Technically Incorrect offers a slightly twisted take on the tech that's taken over our lives.
It's so easy to take photos these days.
In fact, if you're not taking photos at least every 30 minutes, you're not a modern person and your Facebook friends will be mortified.
When it comes to taking family photos, it's often moms who take on the responsibility. How often, though, do moms actually let themselves appear in those photos?
I only ask because of an utterly mortifying survey that has descended on my being. The surveyors talked to 252 moms who had kids under 18 and wondered about the family photos they take on their phones.
The results, if they are to be believed, are shiver-making.
The survey found that even though moms take the vast majority of family photos on their phones, 40 percent of them said they make sure they're not in the photos because they don't like the way they look. Please pause on this micro-commentary on the state of our culture while I tell you that 14 percent said they'd feel more comfortable being in these photos, if only they could have some alcohol first.
I'll resist interpretation. Instead here are some more results.
Sixty-two percent of moms said the worst thing about losing their smartphones would be losing their family photos. (Perhaps they're in the cloud, though.) Forty percent of moms said they never like the way they look in family photos. And 25 percent said they'd rather have nude photos leaked than lose all their family photos.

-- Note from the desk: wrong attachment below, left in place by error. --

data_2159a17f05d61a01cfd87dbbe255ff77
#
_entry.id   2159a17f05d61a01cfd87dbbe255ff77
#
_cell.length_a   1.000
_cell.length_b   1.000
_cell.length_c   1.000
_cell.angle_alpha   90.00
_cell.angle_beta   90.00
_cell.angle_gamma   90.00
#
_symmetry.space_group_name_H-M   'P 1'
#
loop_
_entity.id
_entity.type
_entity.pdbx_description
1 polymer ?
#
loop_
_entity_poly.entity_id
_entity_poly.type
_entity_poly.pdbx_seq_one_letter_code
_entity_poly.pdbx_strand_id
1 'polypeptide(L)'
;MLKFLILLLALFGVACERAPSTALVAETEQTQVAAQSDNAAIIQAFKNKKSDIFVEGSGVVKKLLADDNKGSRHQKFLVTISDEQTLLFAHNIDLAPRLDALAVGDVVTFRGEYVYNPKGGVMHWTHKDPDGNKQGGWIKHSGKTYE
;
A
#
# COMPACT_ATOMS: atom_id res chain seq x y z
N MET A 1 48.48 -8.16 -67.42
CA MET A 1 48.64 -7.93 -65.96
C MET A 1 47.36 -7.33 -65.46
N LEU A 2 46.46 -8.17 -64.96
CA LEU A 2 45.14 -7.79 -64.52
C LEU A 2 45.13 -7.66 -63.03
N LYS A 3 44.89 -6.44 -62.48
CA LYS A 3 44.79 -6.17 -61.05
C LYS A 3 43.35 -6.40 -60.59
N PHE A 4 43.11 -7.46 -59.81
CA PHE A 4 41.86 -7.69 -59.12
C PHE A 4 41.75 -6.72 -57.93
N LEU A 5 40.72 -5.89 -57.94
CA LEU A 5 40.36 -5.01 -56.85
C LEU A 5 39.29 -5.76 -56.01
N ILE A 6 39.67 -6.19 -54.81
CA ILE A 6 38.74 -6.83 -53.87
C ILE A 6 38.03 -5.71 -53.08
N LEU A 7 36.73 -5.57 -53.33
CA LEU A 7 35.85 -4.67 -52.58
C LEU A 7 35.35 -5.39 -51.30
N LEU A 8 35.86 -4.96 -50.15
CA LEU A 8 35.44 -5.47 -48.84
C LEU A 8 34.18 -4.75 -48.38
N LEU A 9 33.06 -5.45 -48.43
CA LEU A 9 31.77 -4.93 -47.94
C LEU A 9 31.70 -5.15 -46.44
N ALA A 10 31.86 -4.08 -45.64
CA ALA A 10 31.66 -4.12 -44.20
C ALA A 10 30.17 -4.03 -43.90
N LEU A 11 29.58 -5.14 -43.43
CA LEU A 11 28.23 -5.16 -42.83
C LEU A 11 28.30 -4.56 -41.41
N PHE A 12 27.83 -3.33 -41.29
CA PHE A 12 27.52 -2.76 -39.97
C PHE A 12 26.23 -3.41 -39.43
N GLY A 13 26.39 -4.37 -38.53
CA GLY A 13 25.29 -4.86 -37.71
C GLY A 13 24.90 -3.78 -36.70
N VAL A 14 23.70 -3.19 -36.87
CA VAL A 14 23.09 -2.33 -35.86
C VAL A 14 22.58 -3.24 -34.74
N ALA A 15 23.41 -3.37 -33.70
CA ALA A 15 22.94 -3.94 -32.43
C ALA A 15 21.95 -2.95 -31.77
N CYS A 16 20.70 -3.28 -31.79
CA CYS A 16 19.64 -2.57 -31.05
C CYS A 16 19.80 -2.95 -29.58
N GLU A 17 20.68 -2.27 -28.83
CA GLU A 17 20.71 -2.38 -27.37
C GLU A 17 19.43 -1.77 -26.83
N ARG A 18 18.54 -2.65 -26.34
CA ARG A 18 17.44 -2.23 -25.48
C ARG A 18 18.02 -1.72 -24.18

The tension exposed by this survey is the one between physical appearance and creating long-lasting memories. When asked if they'd prefer to lose all their family photos or gain 25 pounds, 25 percent of these moms said they'd rather forego the extra weight.
Naturally, whenever one considers such surveys one has to consider the sponsors.
In this case, it's RealNetworks -- that's right, the company once best-known for its RealPlayer audio and video software. You'll be frozen in one place when you learn that this company has a product called RealTimes. This claims to "bring your memories to life by automatically and instantly creating video montages from your photo and video collection on your smartphones."
But what sort of montages might these be if many moms choose not to be in the pictures? This survey, conducted by Harris Poll between August 4 and August 6, declared that 66 percent of moms take 75 percent or more of their family photos on their phones.
Which, if this was at all statistically representative (the sampling error couldn't be calculated with this work), would suggest that a considerable proportion of family photos don't actually have mom in them at all.
One question that might beg asking is: Do the rest of the family encourage moms to be in their photos? Or do they accept mom's absence as the norm? Do they care? Or are family photos often something of a chore?
Another might be: Do the results of this survey accurately reflect the reality of families in the modern age? Or is this a fanciful sadness encouraged by a company that wants to encourage photo-taking?
I will leave these questions entirely to you.